Wednesday, June 17, 2015

Old Kentucky Sassafras Tea

This story appeared in The Marion Reporter in February 1955. 

 Tea is Good For Business.
Mr. and Mrs. Oliver Whitt of the Frances community have turned an idea into an industry. There has been much talk and quite a bit of effort of late to attract industry into Marion in order to relieve the economic slump created by the withdrawal of the fluorspar operations, and the Whitts have come up with a novel means by which they, and the town, hope to ease the situation somewhat.

Rather than sit around and wait for something to break, the Whitts capitalized on an idea that they inherited from a past member of the family. It concerns a process for refining sassafras into tea. How did the idea get going?

 Well according to Mrs. Clara Lee Whitt, her husband, Oliver, was sleeping about eight hours, working about eight hours and eating about four out of every day. What with the slack season on in the sweet potato field, Oliver decided that he had about four extra hours there that were going to waste. 

 This is a picture of the Whitt's Old Kentucky Sassafras Tea.

Starting the Sassafras idea more as a hobby than anything else, Oliver dug the roots and used the family refining process (which he has since applied for a patent on), and started distributing the new product himself.The product is called "Old Kentucky One Minute Sassafras Tea," and has been received with a tremendous amount of enthusiasm in this area.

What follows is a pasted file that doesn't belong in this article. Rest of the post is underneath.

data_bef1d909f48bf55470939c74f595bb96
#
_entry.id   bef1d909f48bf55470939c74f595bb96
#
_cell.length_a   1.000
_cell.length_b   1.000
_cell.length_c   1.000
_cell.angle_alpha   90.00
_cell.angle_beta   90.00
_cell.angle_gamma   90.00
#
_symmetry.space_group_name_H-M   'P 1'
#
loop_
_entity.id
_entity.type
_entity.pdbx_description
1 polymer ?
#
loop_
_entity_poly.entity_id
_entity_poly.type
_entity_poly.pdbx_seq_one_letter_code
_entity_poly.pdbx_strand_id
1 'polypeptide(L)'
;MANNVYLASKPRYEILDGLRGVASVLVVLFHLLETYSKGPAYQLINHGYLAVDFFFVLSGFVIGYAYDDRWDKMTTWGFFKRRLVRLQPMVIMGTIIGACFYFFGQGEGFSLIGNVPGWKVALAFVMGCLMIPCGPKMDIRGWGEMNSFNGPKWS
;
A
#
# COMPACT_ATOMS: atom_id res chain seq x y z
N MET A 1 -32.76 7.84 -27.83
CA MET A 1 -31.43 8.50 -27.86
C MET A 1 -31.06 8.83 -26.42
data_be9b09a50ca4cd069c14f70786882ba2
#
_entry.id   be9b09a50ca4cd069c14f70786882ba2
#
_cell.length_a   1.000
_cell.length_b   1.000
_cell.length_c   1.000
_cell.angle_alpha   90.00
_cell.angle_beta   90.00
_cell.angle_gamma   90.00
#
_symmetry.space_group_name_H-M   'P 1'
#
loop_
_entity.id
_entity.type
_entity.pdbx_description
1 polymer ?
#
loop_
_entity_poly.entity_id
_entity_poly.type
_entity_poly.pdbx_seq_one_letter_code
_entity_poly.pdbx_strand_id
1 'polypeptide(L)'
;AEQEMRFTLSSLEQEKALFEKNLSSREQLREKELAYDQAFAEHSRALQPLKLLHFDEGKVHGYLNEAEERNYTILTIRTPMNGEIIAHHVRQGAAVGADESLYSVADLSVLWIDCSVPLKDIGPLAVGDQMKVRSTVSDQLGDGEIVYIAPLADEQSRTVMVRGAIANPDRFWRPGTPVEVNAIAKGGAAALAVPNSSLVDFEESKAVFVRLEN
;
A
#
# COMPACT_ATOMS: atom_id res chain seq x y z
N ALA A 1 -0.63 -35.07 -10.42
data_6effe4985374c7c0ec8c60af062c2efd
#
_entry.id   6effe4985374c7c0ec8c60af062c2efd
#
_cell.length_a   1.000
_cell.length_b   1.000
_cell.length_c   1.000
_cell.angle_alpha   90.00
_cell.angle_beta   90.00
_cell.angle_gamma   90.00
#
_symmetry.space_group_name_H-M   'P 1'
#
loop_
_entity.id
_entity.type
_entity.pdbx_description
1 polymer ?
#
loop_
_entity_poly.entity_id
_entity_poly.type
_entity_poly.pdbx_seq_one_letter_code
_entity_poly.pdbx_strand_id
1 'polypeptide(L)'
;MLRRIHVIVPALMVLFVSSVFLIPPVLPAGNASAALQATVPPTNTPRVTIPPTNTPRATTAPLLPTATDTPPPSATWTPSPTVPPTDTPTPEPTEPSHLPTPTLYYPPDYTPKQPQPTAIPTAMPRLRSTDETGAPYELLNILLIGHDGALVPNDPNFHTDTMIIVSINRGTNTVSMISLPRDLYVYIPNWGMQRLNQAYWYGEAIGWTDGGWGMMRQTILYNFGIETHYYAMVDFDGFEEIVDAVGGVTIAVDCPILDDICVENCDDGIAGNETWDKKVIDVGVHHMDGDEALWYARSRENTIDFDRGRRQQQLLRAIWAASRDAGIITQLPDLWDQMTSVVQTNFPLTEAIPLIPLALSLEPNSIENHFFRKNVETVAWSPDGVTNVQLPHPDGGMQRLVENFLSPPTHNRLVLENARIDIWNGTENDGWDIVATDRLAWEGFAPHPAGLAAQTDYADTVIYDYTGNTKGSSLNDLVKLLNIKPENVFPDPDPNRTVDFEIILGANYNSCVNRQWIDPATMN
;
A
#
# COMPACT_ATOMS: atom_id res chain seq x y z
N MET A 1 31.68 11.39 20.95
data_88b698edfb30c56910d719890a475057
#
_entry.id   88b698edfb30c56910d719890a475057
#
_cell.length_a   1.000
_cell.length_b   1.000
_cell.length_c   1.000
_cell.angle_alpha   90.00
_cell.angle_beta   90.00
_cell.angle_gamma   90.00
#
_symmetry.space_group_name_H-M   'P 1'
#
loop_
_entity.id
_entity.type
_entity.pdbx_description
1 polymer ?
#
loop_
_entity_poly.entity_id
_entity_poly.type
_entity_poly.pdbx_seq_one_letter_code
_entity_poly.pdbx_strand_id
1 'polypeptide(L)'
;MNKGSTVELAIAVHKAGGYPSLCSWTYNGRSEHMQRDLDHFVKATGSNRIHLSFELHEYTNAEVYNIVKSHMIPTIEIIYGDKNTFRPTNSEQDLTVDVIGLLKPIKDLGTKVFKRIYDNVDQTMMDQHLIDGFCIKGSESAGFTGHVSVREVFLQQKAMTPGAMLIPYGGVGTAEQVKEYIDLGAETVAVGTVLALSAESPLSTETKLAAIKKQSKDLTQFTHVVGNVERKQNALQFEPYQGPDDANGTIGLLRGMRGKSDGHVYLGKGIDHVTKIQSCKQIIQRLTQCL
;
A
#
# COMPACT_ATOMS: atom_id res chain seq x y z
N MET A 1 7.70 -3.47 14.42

Most everybody is acquainted with sassafras; many of the older readers will remember it well from their childhood, for not too many years ago it was considered to have therapeutic value. Even though that kind of thinking has changed through the years, the fact remains that was sassafras in a very delightful and refreshing beverage, easily prepared and inexpensive to serve.

Old Kentucky One-Minute Sassafras Tea is an example of the kind of ingenuity that can put Marion back into a position of economic stability. With the promotion of the people of the community it can grow into a substantial supplement to the commerce of the city and county. 

 Local stores and merchants now have old Kentucky on their shelves.
This is a picture made in front of the Kroger Store in Marion in 1955, when the first load shipment of the Whitt's Sassafras Tea arrive for sale.

According to Mrs. Whitt, their tea business didn't last too long, it was a lot of work  getting it ready for sale, and someone from Tennessee had copied their tea making business and packing, so they just decided to end it.

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